Decided: March 15, 1956.
WILLIAM HERR, GEORGE SALAY, ANNA M. GOVIA AND MARY HURBANS, PLAINTIFFS-RESPONDENTS,
LUDWIG GOETZ, DEFENDANT-APPELLANT
Goldmann, Freund and Conford.
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This is an appeal by a landlord from a judgment entered in the Bergen County District Court in favor of the tenant-plaintiffs for three times the amount of rent received from them by the defendant in excess of lawful base rentals, pursuant to the State Rent Control Act of 1953 (N.J.S. 2 A:42-14 to 55; L. 1953, c. 216, as amended).
Three rental units are involved. The monthly rental ceilings were $32.50, $36 and $33, respectively. Prior to July 1, 1954 the landlord applied to the Bergen County Rent Control Agency for increases, based upon increased services. At the same time he arranged with each tenant to begin forthwith to pay him $65 a month on the basis of an agreement reading as follows:
"LUDWIG GOETZ, landlord of the undersigned tenant, does hereby acknowledge that he is receiving from such tenant a sum of rent in excess of the present authorized rental, and will arrange to hold such sum in escrow pending the determination of the Bergen County Rent Control Agency or any appellate board on said landlord's application for an increase in the authorized rental because of increased service presently being given to the tenant beyond that which the landlord is actually obliged to render.
If such determinations are of a sum less than that which is now received for an one month rental period then such amounts received over and above the amount determined shall be returned by the landlord to the undersigned tenant who by this agreement releases said landlord from any liability which may arise by virtue of the acceptance of the rent here tendered." (Emphasis ours)
Two of the agreements were in writing and one was oral. Sixty-five dollars per month was received from each tenant for the months of July, August, September and October 1954. On October 11, 1954 the Agency increased the authorized rentals to $65 per month, effective prospectively. Under the agreement, consequently, the landlord purportedly was entitled to, and did, in fact, retain the excess rentals received during the four months referred to, thus ratifying the violation of the statute constituted by the receipt of the excess payments. Indeed, any increase of the rental scales by decision of the Agency, no matter how small, would, under the agreement, have necessarily involved retention of unlawful rentals by the landlord, as retroactive rental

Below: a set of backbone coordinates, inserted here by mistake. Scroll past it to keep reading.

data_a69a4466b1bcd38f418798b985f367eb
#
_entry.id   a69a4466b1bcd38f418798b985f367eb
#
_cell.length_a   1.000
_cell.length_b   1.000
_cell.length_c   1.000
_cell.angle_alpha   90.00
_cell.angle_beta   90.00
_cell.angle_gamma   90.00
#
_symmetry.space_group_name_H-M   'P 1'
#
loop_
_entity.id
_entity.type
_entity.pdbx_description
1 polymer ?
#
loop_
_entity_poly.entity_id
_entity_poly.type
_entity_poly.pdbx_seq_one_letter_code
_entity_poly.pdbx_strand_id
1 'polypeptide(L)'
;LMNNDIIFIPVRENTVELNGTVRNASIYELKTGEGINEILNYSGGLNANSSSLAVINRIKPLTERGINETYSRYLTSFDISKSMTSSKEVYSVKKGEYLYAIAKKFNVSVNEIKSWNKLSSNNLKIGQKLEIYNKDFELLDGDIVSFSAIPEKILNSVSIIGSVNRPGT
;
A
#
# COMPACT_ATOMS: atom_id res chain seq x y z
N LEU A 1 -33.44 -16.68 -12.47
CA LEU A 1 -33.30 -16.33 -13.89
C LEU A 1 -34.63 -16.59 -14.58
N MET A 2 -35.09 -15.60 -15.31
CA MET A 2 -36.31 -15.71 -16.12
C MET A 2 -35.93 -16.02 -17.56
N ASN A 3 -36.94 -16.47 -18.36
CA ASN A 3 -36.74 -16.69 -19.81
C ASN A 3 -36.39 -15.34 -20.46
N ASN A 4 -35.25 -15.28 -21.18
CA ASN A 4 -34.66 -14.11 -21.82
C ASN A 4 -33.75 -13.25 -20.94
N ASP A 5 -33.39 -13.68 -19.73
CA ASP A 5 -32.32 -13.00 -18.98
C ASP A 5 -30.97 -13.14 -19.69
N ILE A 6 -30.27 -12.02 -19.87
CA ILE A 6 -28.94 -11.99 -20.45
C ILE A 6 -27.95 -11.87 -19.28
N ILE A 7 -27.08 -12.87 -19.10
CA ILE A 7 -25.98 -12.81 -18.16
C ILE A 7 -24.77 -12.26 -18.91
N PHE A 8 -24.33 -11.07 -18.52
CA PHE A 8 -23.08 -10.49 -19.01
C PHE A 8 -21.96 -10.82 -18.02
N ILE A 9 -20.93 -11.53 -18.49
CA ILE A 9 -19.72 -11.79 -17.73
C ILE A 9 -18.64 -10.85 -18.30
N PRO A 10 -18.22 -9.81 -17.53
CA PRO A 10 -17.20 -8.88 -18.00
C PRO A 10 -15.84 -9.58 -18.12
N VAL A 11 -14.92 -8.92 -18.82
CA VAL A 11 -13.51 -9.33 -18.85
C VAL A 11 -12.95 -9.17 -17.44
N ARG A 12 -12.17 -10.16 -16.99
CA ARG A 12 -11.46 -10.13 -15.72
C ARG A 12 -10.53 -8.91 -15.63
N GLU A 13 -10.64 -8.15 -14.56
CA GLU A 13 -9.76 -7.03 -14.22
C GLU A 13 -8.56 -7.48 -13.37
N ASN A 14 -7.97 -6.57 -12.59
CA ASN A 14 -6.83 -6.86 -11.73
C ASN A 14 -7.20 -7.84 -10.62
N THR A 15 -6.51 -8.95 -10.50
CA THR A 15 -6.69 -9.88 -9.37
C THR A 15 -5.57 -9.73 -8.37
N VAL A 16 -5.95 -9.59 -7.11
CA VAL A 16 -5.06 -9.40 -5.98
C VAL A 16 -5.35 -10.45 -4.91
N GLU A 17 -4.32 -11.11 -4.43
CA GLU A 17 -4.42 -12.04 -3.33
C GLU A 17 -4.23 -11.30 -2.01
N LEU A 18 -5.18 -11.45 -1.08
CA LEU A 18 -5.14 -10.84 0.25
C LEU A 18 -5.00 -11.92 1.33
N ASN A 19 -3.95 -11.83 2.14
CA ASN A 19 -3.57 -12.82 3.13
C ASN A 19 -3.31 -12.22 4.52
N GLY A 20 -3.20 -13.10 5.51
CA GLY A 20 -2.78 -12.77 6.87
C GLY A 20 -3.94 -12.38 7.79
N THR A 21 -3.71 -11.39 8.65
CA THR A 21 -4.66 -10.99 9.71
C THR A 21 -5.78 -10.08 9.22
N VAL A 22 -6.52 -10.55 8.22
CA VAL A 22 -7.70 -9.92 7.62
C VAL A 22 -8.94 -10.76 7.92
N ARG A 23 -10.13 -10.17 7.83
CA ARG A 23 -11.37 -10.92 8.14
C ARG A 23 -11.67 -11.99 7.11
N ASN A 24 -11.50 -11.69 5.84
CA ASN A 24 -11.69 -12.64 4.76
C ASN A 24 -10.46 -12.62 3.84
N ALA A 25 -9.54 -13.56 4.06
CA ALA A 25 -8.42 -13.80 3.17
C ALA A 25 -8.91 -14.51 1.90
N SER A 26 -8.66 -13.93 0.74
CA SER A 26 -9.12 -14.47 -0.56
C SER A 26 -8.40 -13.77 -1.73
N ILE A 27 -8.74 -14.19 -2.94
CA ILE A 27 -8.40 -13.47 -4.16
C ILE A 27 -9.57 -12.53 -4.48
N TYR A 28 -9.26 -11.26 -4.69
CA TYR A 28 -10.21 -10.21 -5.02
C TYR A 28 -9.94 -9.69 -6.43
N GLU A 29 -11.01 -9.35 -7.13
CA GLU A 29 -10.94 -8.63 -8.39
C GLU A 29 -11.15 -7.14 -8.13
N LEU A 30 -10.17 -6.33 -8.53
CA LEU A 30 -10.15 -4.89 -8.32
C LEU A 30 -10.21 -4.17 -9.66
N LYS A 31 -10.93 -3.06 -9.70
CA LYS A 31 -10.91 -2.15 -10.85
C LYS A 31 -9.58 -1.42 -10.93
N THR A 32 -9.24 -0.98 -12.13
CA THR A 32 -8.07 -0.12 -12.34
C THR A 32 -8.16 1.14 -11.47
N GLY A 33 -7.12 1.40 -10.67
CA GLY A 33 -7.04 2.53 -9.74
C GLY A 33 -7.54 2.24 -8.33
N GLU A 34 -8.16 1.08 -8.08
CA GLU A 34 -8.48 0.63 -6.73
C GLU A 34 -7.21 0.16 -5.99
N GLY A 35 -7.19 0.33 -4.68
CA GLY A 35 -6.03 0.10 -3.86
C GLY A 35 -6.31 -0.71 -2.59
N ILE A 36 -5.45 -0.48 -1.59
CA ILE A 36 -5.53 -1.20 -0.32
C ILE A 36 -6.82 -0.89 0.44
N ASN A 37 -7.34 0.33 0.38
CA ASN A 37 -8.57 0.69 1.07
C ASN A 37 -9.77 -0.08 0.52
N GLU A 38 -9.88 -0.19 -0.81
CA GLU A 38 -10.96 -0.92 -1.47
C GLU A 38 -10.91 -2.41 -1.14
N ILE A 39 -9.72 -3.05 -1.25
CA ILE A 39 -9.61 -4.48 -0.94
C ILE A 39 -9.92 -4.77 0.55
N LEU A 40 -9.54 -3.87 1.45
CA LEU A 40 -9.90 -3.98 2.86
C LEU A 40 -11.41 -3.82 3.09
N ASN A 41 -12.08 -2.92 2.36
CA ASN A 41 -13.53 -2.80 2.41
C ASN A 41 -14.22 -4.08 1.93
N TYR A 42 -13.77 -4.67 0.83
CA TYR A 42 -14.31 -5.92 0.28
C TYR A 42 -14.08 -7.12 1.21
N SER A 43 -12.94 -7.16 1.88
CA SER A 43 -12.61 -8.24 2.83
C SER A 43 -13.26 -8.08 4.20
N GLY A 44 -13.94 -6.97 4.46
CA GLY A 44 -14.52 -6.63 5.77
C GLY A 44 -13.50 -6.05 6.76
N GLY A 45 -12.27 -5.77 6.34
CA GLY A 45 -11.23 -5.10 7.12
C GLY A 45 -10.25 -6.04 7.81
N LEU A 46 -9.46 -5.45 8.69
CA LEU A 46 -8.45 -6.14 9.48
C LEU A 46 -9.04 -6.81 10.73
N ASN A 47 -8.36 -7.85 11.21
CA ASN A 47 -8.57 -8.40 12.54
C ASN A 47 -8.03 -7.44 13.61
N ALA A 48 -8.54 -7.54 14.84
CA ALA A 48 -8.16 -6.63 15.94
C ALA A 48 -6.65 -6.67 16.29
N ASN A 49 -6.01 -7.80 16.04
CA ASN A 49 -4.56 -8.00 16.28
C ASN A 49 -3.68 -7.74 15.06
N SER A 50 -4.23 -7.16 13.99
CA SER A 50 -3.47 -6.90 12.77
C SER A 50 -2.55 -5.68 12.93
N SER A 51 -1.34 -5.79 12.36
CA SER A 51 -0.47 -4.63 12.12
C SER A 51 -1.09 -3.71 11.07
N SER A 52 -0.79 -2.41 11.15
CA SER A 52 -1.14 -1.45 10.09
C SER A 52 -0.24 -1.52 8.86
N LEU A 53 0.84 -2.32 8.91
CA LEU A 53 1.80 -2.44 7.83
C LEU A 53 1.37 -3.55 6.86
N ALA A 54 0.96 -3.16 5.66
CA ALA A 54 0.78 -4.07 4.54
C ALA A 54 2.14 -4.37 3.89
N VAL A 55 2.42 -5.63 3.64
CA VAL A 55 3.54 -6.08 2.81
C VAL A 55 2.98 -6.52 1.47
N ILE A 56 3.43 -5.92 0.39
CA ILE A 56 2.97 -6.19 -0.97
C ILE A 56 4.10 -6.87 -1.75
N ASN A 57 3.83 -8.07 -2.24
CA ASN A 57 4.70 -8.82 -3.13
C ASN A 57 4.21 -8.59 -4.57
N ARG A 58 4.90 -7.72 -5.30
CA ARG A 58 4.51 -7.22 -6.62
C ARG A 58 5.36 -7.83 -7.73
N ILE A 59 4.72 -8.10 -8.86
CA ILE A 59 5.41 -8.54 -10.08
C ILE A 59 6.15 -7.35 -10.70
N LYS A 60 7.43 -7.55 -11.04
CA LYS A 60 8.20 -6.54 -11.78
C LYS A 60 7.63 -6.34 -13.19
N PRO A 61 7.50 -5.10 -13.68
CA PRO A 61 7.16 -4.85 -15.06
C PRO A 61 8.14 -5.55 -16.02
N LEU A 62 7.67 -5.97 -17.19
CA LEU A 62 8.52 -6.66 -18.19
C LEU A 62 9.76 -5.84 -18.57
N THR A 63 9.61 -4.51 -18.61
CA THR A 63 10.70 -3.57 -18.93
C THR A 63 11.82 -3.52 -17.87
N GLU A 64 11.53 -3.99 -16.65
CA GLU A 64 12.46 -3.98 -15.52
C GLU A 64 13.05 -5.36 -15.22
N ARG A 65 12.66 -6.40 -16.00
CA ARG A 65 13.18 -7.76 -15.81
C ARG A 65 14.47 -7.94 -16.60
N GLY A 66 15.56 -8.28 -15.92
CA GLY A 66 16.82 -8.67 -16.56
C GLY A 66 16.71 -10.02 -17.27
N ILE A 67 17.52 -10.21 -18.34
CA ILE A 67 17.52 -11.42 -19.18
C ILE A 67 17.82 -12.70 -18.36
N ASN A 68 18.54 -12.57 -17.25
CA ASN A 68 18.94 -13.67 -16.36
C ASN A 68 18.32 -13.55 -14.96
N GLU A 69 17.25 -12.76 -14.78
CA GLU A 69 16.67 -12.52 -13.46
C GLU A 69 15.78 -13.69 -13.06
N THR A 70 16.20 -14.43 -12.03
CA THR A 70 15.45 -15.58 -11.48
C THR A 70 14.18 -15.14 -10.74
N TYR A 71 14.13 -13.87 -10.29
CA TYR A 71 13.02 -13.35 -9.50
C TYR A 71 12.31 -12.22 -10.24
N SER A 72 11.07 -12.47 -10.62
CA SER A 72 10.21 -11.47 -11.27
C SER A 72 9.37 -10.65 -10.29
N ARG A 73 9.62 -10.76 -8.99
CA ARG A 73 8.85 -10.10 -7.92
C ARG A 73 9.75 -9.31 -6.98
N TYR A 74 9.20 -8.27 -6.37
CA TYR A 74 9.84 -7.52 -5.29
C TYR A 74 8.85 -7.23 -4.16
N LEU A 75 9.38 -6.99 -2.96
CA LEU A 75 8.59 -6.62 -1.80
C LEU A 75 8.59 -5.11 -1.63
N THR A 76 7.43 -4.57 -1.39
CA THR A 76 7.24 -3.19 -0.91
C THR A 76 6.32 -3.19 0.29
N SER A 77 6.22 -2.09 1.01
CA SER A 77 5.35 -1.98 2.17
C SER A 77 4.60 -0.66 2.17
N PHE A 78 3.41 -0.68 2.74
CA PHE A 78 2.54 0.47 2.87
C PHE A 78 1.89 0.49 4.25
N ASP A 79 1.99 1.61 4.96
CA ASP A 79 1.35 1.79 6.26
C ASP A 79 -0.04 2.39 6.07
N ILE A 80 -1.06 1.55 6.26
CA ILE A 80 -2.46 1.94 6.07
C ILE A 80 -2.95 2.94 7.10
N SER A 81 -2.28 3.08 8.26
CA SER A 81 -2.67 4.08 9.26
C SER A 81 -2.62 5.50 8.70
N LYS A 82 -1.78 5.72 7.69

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increases are not permitted by the statute. N.J.S. 2 A:42-28. It is not to be doubted, therefore, that the plain intent and purpose of the arrangement was to effectuate the enjoyment by the landlord of rentals in excess of those authorized, whether or not, as argued, and as found by the district court, "the defendant was acting in good faith and in the belief that he was permitted to do what he was in fact doing." The statute does not authorize mitigation of damages recoverable thereunder, on grounds of "good faith."
Defendant contends that he is not liable for triple the excess rents under the statute because he did not "receive" the overcharge, within the meaning of N.J.S. 2 A:42-26; that the moneys were paid him in escrow and held in trust, to be returned to the tenants upon the event specified, and that therefore the "unconditional" receipt of excess rents allegedly contemplated by the statute never occurred. The contention is specious. First, the statute does not qualify the kind of receipt which it makes unlawful. The language of the agreement itself indicates the moneys are regarded as having been "received." Second, the contractual condition was, as already indicated, consistent with a retention by the defendant of moneys in excess of the amounts allowed by law even after the decision by the Rent Control Agency. In fact, as noted, the defendant did retain the excess rentals after that decision notwithstanding a demand for the refund thereof by the plaintiffs. The narrow construction of the statute urged upon us by the defendant would substantially frustrate the important public policy underlying the legislation and deemed by the law-makers to require the stringent sanction resorted to here by plaintiffs. See Friedman v. Podell , 21 N.J. 100 (1956).